“New Hampshire is battling the dual crises of the COVID-19 pandemic and substance misuse, and both have taken a massive toll on our state,” Senator Hassan said. “I hope that Granite Staters and Americans across our country who are struggling with mental health challenges know that they are not alone, and that they deserve help. This $2.8 million grant will bolster our state’s behavioral health services, including for substance use disorder treatment, and it will make an important difference for those struggling in this uniquely difficult time. I was glad that we could secure this substantial funding in the December relief and government funding package, and I will keep working with my colleagues on both sides of the aisle to secure additional resources to bolster mental health and substance use disorder treatment and recovery services in New Hampshire and across the country.”
“The COVID-19 pandemic has made it more difficult for people struggling with substance use disorder and mental health challenges to get the support and treatment they need,” said Congresswoman Kuster. “This funding awarded to the NH Department of Health and Human Services will help expand access to substance misuse and mental health care – a win-win for those who are struggling, our communities, and our economy. I will continue my efforts to ensure all Granite Staters are able to access the care they need to recover and move forward with their lives.”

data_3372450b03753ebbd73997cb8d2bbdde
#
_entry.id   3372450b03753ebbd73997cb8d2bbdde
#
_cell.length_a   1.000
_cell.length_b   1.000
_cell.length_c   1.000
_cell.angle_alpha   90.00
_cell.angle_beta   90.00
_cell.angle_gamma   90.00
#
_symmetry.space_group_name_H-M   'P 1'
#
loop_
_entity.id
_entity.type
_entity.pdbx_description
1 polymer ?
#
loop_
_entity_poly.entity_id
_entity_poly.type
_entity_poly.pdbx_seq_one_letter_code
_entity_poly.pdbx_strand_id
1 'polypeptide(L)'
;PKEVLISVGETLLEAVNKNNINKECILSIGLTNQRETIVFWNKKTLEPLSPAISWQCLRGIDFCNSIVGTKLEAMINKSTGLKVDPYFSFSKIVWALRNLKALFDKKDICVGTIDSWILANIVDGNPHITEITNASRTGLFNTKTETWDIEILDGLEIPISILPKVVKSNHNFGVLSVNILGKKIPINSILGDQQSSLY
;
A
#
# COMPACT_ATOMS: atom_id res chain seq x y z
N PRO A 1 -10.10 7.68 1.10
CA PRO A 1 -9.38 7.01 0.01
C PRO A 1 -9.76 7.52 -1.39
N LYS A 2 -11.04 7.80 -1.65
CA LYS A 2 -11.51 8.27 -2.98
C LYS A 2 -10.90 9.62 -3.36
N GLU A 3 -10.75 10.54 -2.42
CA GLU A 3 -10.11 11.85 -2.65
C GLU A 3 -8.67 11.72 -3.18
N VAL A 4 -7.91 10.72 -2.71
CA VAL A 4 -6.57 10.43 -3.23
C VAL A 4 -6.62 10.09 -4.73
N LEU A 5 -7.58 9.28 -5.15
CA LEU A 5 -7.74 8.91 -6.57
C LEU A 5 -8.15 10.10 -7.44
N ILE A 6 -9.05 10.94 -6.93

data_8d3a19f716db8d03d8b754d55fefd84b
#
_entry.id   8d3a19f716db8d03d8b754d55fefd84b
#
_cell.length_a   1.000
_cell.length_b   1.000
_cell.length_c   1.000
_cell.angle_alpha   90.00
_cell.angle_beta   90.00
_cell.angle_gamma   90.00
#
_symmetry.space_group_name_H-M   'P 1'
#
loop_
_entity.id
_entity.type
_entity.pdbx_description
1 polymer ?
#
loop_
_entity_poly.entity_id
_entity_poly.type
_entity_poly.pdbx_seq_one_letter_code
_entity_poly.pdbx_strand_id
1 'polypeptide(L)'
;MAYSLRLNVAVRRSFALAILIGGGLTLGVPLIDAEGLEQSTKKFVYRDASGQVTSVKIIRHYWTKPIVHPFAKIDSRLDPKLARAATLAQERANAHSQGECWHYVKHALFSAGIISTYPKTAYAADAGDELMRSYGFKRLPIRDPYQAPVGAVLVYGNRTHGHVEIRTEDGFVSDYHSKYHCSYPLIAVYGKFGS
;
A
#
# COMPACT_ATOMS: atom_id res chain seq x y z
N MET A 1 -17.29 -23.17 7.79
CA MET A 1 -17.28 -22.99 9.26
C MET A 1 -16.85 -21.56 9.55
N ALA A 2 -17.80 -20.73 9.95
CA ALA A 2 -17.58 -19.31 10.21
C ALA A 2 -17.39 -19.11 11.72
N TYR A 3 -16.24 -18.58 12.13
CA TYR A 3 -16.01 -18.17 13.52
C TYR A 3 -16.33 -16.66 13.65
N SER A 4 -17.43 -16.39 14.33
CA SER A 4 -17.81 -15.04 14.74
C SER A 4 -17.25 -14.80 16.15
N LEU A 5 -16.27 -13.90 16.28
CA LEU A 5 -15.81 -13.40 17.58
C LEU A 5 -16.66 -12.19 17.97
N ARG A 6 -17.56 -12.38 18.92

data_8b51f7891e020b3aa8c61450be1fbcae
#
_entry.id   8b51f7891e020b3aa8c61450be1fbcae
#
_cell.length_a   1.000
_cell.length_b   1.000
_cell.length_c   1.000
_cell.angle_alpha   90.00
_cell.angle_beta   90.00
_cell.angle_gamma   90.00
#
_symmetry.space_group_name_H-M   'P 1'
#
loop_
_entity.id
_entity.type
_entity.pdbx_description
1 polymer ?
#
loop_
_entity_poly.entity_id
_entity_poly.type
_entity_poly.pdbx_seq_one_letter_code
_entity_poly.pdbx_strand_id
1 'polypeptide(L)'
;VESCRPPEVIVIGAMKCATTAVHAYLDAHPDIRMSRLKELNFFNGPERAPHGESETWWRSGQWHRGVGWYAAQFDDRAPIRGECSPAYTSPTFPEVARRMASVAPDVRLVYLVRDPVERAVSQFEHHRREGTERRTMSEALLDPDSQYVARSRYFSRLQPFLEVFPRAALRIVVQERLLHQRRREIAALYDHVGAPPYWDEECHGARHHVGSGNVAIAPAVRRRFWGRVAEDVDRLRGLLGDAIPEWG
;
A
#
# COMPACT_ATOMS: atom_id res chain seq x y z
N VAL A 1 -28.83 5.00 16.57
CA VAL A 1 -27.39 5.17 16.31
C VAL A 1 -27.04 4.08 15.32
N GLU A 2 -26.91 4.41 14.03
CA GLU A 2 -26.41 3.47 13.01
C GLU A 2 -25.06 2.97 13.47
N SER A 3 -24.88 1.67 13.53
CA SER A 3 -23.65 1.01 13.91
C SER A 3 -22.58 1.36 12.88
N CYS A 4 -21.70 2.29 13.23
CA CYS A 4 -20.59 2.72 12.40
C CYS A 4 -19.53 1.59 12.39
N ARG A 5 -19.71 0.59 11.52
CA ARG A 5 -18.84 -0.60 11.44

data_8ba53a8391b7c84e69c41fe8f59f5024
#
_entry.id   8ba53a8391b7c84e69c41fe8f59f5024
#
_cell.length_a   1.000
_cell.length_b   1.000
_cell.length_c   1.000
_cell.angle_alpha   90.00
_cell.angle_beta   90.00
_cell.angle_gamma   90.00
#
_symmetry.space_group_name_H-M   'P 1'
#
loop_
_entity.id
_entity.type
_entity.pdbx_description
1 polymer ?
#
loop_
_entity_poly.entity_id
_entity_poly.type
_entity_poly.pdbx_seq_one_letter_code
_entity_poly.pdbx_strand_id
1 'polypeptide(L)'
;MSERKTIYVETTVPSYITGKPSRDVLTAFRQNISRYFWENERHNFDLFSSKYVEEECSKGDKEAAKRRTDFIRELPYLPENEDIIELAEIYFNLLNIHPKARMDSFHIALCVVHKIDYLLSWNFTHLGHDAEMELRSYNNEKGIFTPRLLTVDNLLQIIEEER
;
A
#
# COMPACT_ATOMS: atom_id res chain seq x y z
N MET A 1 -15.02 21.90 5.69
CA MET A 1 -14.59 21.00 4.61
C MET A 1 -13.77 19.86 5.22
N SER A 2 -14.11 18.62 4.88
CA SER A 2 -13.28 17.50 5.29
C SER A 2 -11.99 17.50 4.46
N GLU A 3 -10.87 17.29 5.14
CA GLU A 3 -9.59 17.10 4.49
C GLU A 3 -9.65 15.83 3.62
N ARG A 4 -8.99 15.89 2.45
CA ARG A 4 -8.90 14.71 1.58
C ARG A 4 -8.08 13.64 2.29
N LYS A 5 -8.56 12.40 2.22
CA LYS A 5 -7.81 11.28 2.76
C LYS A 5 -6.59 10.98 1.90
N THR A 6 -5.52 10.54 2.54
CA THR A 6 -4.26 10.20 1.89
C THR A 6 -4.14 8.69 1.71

“Over the past year we have seen this pandemic dramatically increase the risk factors that contribute to substance misuse such as isolation and economic insecurity, while also forcing our providers to alter their care, and squeezing budgets across the board,” said Congressman Pappas. “This additional federal funding will play a critical role in allowing our treatment providers to meet this moment and provide Granite Staters with the services and support they need to get through these difficult times. I will continue to work with my colleagues to ensure the impacts of COVID-19 on the substance misuse epidemic are never over looked and receive further support with appropriate flexibility in future legislation.”